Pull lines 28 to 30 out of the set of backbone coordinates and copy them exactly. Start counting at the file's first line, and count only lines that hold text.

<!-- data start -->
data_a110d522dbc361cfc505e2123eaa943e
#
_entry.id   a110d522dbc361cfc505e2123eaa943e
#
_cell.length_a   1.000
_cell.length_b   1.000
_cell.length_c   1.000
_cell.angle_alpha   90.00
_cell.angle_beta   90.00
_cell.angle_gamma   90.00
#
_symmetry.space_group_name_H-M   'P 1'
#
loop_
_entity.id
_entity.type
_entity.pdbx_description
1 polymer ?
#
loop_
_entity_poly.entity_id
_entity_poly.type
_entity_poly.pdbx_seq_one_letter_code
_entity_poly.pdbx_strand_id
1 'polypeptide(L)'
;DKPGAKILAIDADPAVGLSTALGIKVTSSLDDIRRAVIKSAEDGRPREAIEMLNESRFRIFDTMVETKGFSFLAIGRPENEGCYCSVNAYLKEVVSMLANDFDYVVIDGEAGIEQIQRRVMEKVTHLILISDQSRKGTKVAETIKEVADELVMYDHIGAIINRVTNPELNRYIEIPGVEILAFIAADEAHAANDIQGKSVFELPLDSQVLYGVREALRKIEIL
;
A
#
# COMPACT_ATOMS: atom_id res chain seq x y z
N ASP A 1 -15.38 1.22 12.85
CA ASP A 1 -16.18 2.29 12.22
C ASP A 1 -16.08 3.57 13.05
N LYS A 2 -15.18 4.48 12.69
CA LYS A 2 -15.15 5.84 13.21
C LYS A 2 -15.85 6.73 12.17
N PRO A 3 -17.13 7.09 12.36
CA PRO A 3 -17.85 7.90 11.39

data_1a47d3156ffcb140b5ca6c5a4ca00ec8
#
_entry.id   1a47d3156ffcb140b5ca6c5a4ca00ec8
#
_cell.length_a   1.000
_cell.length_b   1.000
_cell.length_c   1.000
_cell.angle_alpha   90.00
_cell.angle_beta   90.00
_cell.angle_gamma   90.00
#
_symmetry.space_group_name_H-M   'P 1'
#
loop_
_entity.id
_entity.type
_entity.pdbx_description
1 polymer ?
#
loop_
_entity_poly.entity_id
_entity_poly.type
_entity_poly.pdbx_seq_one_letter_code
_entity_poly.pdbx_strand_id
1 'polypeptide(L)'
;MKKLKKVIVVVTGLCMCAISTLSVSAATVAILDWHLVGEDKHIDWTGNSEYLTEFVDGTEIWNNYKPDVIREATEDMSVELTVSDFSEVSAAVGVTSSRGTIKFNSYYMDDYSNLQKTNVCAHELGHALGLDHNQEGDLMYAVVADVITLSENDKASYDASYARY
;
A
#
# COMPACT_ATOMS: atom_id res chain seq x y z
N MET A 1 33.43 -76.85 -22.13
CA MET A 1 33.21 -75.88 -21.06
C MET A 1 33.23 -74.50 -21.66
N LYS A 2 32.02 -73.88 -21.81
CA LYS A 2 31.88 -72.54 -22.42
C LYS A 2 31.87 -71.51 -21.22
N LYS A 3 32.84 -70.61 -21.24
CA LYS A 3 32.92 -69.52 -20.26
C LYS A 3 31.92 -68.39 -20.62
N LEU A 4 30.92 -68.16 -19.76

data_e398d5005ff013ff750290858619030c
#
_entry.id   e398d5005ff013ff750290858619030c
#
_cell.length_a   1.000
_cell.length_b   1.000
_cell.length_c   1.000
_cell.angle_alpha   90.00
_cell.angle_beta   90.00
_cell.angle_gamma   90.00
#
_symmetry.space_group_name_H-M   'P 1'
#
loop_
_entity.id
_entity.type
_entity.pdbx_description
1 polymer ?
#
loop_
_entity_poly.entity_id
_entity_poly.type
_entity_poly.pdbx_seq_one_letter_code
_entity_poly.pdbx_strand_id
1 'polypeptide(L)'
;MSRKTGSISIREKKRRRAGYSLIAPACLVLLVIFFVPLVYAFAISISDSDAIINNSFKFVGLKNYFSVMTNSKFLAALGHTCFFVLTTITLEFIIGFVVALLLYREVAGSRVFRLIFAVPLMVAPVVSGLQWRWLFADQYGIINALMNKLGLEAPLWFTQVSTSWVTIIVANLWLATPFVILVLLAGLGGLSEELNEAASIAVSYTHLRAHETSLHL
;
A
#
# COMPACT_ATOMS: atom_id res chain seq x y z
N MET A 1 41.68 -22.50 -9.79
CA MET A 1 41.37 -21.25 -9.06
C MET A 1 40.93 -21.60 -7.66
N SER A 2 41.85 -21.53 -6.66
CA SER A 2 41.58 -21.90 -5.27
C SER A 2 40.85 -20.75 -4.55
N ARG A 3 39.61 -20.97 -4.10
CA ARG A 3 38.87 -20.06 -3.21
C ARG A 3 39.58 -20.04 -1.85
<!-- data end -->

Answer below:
A
#
# COMPACT_ATOMS: atom_id res chain seq x y z